“The initial idea was to hire young people from Cheung Chau to sell this to tourists who are on board the ferries to and from Cheung Chau,” he recalls. Unfortunately the terrible Lamma ferry crash has made this impossible. “We then turned to the Hong Kong Book Fair and sold quite a number of sets.”
A key to enter households
Since then, he has continued to design other board games, and hired young people to participate in the design process and teach people how to play the games. “I was not formally trained until I completed a Professional Diploma in Product Design program in 2019 and became a member of the Industrial Designers Society of Hong Kong. But I am also a parent and a social worker, so when I design the board games, I also think from the perspectives of children and youngsters.”
Generally speaking, Hong Kong families are small in size, mostly with three to four members. Both parents and children are busy and they can spare no more than one hour a day to play games. And unlike families in the West that look for just fun games, parents in Asia usually prefer games with educational elements. Therefore, Wong and his team design board games based on three key principles:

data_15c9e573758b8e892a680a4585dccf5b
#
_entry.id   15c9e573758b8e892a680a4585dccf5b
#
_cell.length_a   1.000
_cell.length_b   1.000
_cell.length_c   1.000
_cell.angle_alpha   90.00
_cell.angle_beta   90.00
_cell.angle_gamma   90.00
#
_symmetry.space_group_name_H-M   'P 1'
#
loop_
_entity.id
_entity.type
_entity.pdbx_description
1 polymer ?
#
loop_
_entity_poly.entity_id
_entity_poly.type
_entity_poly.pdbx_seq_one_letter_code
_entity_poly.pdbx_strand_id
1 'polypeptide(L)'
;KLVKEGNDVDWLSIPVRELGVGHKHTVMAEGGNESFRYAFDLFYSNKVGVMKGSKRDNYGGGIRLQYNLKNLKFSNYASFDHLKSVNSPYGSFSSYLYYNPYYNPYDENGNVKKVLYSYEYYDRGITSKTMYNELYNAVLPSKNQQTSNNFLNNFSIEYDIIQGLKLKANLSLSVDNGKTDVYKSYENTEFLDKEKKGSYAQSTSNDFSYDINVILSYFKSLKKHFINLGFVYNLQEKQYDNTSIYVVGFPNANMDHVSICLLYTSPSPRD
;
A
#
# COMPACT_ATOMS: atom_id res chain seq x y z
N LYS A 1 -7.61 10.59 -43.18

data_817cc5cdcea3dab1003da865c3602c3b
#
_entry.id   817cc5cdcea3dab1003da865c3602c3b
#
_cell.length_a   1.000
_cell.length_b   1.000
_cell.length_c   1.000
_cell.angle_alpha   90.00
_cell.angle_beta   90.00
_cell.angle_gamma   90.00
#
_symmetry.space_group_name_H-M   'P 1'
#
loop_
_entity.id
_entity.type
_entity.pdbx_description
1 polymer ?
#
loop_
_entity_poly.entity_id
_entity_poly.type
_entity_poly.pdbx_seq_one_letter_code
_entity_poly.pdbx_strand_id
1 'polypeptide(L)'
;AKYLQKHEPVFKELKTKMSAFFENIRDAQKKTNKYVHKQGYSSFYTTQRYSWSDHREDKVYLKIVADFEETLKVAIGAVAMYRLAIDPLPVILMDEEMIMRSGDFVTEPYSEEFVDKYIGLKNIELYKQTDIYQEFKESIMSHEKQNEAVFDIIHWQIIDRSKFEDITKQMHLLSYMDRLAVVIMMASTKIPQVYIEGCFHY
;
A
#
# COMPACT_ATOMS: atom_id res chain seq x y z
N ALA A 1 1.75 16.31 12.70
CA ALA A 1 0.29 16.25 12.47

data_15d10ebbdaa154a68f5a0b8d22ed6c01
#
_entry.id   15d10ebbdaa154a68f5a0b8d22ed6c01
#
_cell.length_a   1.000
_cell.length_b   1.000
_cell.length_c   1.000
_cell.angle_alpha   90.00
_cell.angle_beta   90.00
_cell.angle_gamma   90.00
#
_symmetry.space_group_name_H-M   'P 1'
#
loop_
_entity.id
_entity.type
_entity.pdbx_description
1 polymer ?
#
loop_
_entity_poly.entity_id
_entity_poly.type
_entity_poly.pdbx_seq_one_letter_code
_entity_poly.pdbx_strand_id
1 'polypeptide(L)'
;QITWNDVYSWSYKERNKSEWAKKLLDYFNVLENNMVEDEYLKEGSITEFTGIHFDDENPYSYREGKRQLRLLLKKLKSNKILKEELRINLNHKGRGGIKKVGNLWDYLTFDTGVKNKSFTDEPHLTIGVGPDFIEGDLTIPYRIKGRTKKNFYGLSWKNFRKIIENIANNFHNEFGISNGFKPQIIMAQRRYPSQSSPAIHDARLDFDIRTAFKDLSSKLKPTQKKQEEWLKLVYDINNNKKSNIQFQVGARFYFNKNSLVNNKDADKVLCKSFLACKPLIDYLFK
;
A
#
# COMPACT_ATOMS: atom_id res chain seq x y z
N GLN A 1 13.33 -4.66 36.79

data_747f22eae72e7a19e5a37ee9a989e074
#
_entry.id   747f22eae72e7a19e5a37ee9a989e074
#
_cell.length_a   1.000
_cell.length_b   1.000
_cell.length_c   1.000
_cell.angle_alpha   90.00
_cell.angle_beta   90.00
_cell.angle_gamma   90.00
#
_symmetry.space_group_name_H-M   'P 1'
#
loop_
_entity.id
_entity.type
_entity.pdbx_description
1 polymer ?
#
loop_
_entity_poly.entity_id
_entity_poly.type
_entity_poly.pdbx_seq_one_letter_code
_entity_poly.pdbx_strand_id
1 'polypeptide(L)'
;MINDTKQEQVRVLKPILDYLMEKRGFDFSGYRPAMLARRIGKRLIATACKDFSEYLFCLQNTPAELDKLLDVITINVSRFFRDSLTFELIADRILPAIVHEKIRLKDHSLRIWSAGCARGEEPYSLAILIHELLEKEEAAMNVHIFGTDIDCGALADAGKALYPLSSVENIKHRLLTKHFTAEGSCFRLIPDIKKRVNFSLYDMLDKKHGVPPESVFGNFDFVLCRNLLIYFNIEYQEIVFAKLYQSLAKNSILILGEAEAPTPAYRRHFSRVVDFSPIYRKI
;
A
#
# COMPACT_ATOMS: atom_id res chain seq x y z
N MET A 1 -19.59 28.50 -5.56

- Fulfilling needs and considering limitations of target players
- Incorporating local themes
- Serving educational purposes
“Most parents believe that tabletop games are better and ’healthier’ for their kids than electronic games,” Wong explains. “So board games can actually easily get into households.”
A marketing tool to use
More and more organizations, private and public, start to realize this, and they engage People on Board to tailor make board games as corporate gifts or souvenirs. For example, the MTR Corporation has been releasing the "MTR Board Game" since 2015 to promote a better sense of safety and courtesy when travelling on the railway among children aged four to eight. The game becomes popular that young fans will buy updated versions year after year, and the company even created, in collaboration with People on Board, the MTR Safety Experience Zone which is like a giant game board at Tsing Yi Station.
MTR Board Game
The Voluntary Health Insurance Scheme (VHIS) Office also has a board game to promote 10 key VHIS messages to parents who play the game with their children.
“Board games are not just games. In fact, they are also great marketing channels,” Wong says. “You just need to design and market them strategically.”
“It is also much cheaper to develop a board game than an electronic game,” he adds.
Wong emphasizes that he is not anti-electronic games. “We have designed a game area in Science Park where people play games combining physical and electronic devices.” And the Stock Trading Guru Board Game they designed for The Investor and Financial Education Council has turned electronic and became teaching materials at schools.
Wong is just anti addiction. After all, digitalization cannot replace in-person communication, and should not be a reason to substitute physical human interaction.
The success of People on Board demonstrates a vivid example of how to grow a company “from startup to scale up and beyond” with visions and missions.